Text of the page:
Long legal fight ahead for health care law in United States
WASHINGTON: The scorecard on the legal fight over President Barack Obama's health care overhaul is two judges in favor and one against.
But these are the early rounds in preliminary bouts. The one that really counts - a showdown at the Supreme Court - is at least a year away.
The health care law suffered its first major legal setback Monday when a federal judge declared that the heart of the sweeping legislation is unconstitutional. The decision handed Republican foes ammunition for their repeal effort next year.
The ruling by U.S. District Judge Henry E. Hudson, a Republican appointee in Richmond, Va., marked the first successful court challenge to any portion of the new law, following two earlier rulings in its favor by Democraticappointed judges. A number of other lawsuits were dismissed early on, without rulings on the substance of the law.
The law's central requirement for nearly all Americans to carry insurance is unconstitutional, well beyond Congress' power to mandate, Hudson ruled. That put him in the same camp as Virginia Attorney General Ken Cuccinelli - the Republican who filed the suit - and many of the GOP lawmakers who will take control of the U.S. House in January.
But Hudson denied Virginia's request to strike down the law in its entirety or block it from being implemented while his ruling is appealed by the Obama administration.
"An individual's personal decision to purchase - or decline to purchase - health insurance from a private provider is beyond the historical reach of the Commerce Clause," said Hudson, a 2002 appointee of President George W. Bush.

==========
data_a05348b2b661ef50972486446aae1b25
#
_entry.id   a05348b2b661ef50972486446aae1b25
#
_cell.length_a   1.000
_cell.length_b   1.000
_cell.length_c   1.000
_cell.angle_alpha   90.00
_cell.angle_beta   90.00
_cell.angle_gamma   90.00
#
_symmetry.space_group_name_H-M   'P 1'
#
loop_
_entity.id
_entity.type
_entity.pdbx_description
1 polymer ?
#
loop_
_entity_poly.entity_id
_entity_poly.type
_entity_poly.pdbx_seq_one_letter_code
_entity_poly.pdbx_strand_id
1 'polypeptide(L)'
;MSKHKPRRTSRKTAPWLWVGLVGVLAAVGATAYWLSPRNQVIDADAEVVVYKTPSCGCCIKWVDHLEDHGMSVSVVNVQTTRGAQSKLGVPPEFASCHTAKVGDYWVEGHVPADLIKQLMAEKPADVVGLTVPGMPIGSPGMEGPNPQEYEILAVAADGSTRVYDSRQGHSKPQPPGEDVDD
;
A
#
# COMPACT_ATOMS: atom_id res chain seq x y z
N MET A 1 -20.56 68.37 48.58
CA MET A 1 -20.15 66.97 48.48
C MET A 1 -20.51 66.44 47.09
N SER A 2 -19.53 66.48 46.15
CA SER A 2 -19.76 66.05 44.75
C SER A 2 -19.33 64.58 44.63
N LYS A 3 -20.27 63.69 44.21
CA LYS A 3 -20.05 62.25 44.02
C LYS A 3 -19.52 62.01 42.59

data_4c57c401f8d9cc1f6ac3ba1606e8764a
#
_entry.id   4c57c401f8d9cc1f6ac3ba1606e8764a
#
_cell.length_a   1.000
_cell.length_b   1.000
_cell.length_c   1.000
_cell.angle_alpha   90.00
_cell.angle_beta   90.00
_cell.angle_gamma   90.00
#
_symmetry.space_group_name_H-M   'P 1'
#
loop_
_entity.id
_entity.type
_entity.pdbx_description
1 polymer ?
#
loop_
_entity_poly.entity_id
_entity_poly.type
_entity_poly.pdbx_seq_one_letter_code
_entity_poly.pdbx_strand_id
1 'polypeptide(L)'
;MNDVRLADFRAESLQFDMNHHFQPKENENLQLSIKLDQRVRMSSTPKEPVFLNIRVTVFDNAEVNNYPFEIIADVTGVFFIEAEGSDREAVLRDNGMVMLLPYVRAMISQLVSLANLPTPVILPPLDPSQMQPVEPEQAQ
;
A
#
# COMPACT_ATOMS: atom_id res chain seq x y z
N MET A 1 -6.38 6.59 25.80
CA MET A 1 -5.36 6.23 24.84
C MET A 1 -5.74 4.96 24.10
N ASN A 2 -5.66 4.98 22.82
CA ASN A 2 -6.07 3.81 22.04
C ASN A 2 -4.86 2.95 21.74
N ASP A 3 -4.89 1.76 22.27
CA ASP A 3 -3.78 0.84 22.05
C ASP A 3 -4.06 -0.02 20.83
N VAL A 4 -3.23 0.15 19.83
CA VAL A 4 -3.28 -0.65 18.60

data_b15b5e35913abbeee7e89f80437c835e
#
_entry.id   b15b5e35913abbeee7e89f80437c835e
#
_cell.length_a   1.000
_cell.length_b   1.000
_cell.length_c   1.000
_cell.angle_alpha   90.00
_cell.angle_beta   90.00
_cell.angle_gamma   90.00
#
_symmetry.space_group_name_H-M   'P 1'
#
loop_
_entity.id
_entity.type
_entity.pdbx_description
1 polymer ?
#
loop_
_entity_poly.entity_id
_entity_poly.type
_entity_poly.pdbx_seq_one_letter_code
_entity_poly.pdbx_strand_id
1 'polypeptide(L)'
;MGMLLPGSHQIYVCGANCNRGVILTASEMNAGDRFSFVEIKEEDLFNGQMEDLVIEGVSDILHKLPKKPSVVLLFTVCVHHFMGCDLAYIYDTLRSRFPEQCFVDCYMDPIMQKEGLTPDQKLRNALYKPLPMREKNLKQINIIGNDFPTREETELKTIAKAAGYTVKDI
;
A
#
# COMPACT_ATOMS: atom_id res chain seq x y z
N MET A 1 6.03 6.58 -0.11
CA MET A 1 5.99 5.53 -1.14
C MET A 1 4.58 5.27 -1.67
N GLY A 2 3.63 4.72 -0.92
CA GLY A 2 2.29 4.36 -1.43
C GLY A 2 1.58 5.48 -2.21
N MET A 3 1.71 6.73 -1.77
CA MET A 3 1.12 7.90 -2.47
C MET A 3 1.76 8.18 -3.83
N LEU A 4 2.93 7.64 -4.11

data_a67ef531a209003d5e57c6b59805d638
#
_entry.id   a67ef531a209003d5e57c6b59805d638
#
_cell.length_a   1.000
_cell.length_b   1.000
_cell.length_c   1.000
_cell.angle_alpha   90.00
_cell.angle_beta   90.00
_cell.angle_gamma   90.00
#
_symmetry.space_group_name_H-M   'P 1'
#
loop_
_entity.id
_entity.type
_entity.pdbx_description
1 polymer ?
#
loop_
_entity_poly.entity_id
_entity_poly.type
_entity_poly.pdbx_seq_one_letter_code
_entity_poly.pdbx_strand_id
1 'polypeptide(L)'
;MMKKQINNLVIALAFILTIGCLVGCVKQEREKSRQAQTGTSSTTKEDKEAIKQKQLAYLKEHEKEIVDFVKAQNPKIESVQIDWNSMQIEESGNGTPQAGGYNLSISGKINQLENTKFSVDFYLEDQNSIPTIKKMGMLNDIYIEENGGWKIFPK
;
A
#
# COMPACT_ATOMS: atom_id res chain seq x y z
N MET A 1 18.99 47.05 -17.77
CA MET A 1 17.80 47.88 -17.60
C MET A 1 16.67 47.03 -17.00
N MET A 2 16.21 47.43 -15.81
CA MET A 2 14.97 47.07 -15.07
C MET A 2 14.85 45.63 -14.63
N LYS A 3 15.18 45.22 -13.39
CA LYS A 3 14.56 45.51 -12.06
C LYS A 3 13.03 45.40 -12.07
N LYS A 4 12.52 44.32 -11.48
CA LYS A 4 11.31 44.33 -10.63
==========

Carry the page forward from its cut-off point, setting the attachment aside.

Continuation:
Another judge in Florida, a GOP appointee, has not ruled in another lawsuit - brought by 20 states against the legislation - though he has signaled trouble for the administration. Arguments in that lawsuit, which also challenges whether the federal government can require states to expand their Medicaid programs, get under way Thursday in Florida.
Nevertheless, the White House predicted it would prevail in the Supreme Court.
"Keep in mind this is one ruling by one federal district court. We've already had two federal district courts that have ruled that this is definitely constitutional," President Barack Obama said Monday in an interview with television station WFLA in Tampa, Fla.
"You've got one judge who disagreed. That's the nature of these things."
courts based in Atlanta, Cincinnati and Richmond make up the next set of judges who will have their say on the law, though their rulings are at least months away.
Once appellate judges have weighed in, the next appeal is to the Supreme Court.
In April, Justice Stephen Breyer predicted an eventual high court hearing for the health care overhaul. That might not happen until after the 2012 elections, though.
In the short term, the latest court ruling hands potent ammunition to GOP opponents as they prepare to assert control in the new Congress with promises to repeal the law.
Obama in turn has vowed to veto any repeal legislation and appears likely to prevail since Democrats retain control of the Senate. Republicans also have discussed trying to starve the law of funding. -Ap
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